John was until recently an Associate Professor of English at Centenary College in Hackettstown, New JerseyNow, from what I gather, he mostly spends his time reading, sailing–and blogging. He resides with his wife in a small rural hamlet in New Jersey and on a small nameless island off the coast of Maine (no, I’m not making any of this up: there are rural hamlets in New Jersey, and I’ve been to Holt’s Isle).  

So bookmark/follow his blog. Meanwhile, I’m still on (substantive) blogcation.

“Exploring Liberty” at The College of New Jersey

Yet another conference announcement, care of TCNJ’s James Stacey Taylor:

The College of New Jersey (TCNJ)  will be hosting a wonderful conference on “Exploring Liberty” on Feb. 19th (in the evening) and 20th. This seminar will be thoroughly interactive, with students and professors discussing the ideas as peers…. Not just in the formal events, but over refreshments and meals, too, all of which will be provided.

This event is not limited to TCNJ students; all are welcome, and in the past students from PA, NY, MD, and MA have attended. We expect a similarly diverse group this year. It is possible that accommodation could be provided for students attending from out of town–please email me directly (my address is below) for details.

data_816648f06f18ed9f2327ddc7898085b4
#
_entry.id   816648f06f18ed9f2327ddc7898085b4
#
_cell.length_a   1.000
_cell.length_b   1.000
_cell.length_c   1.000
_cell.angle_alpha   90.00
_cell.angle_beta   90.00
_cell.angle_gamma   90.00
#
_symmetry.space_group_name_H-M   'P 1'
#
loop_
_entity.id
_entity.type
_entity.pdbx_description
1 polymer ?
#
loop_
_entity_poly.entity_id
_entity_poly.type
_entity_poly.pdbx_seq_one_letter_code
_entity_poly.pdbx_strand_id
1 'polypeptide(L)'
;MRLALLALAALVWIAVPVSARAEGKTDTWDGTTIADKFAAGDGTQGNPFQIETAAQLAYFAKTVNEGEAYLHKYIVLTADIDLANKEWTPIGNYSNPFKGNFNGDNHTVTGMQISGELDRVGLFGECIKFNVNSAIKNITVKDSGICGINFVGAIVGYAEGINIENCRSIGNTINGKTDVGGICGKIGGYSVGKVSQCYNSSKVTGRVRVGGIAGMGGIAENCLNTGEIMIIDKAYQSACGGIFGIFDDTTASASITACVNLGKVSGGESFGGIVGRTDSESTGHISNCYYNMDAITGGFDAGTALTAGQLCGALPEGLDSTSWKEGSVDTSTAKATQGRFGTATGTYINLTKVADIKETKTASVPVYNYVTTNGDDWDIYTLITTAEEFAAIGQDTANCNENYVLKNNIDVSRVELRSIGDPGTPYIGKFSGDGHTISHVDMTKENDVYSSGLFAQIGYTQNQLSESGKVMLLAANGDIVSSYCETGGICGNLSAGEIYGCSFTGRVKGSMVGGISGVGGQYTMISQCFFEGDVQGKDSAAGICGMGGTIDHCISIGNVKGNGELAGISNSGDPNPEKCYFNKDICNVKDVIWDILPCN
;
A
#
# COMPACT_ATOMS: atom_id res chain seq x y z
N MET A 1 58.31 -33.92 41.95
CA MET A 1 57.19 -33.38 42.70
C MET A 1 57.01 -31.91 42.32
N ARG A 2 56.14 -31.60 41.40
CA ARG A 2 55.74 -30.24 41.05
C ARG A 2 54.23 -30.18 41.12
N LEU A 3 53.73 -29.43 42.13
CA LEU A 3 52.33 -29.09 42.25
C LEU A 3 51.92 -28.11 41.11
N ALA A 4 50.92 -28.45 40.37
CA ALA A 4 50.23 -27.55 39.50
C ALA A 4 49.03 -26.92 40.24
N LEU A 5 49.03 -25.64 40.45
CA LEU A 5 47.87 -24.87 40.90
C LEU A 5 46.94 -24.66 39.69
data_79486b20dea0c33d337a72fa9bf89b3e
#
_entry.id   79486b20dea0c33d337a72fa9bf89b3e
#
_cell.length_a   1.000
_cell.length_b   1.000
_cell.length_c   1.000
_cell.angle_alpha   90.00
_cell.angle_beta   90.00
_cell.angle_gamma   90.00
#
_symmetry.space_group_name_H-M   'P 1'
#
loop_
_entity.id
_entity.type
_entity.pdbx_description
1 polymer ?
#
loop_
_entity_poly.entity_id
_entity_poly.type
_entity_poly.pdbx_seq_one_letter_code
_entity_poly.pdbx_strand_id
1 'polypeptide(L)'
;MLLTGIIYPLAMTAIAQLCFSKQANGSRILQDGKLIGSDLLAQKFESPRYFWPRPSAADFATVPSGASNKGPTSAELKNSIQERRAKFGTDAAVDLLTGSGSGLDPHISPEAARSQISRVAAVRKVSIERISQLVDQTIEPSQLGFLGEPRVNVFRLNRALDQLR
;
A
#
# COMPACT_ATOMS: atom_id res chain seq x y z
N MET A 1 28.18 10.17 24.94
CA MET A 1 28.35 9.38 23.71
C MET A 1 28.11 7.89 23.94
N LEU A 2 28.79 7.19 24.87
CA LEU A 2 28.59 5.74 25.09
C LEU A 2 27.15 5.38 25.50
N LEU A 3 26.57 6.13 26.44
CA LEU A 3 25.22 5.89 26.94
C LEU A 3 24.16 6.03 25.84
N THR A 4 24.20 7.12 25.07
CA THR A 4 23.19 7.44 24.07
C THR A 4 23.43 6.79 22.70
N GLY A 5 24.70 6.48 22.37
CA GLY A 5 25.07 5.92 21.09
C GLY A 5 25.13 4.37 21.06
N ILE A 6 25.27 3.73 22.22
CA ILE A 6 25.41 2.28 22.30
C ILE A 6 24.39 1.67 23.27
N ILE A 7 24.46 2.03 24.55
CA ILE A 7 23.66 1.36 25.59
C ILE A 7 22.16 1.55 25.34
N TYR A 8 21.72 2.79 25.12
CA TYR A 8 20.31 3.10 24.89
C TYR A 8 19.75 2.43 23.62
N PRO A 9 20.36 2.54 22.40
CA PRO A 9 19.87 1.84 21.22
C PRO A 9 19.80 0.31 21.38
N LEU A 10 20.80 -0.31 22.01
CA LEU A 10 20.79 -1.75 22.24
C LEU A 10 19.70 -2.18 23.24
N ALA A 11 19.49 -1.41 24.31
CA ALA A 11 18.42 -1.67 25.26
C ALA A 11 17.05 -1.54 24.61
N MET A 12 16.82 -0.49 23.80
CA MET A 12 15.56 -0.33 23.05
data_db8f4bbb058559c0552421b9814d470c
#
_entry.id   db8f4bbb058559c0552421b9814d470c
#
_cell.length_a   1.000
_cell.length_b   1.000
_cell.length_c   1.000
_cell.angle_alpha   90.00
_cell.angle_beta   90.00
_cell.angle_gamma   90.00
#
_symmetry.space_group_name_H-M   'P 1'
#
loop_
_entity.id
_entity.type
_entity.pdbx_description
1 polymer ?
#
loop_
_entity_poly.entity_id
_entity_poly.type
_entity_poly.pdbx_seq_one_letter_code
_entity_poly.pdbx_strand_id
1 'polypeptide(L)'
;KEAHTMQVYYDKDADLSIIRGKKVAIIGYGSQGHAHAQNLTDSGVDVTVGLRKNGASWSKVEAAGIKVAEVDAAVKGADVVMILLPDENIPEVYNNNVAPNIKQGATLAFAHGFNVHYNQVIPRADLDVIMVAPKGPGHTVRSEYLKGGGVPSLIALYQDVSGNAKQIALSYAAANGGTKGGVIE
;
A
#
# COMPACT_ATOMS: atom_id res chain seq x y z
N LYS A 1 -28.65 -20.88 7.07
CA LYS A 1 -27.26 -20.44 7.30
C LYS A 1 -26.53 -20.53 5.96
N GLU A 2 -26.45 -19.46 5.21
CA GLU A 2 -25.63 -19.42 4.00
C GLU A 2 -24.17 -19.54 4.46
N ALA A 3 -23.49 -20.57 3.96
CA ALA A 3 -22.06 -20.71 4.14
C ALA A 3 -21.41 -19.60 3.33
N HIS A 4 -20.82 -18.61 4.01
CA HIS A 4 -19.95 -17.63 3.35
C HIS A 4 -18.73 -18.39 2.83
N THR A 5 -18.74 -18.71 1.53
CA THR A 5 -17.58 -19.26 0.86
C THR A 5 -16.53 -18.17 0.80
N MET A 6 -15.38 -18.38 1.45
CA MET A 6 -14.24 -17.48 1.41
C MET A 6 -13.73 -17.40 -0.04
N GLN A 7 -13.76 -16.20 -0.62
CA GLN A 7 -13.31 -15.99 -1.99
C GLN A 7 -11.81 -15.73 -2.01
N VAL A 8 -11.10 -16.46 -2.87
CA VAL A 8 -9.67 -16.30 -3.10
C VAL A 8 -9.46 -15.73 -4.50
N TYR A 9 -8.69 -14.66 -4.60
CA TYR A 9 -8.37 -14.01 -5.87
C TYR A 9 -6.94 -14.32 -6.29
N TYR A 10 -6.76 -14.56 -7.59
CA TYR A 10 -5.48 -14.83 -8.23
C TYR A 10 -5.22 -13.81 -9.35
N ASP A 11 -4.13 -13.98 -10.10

This event is co-sponsored by the Department of Philosophy, Classics, and Religious Studies, and the classical liberal educational non-profit The Institute for Humane Studies.

Please send any questions to me, James Taylor, at jtaylor AT tcnj DOT edu

I strongly encourage all to attend-including faculty!

Here’s a link to the conference announcement and registration page at the IHS site.

CFP: The Ethics of Bodily Commodification

James Stacey Taylor of the Department of Philosophy and Religious Studies at The College of New Jersey has asked me to post this CFP on what turns out to be a  rather timely topic.

CALL FOR PAPERS
“The Ethics of Bodily Commodification”
Saturday, April 2nd, 2016

Keynote Speakers:
Mark J. Cherry, St Edwards University
Samuel J. Kerstein, University of Maryland

To be held at The College of New Jersey, Ewing, NJ

The College of New Jersey’s attractive Georgian campus is located just a few miles from Princeton, and is easily accessible by public transport (just over an hour’s travel time) from both central Philadelphia and central New York.

Continue reading

Revised CFP: Tenth Annual Conference of the Felician Institute for Ethics and Public Affairs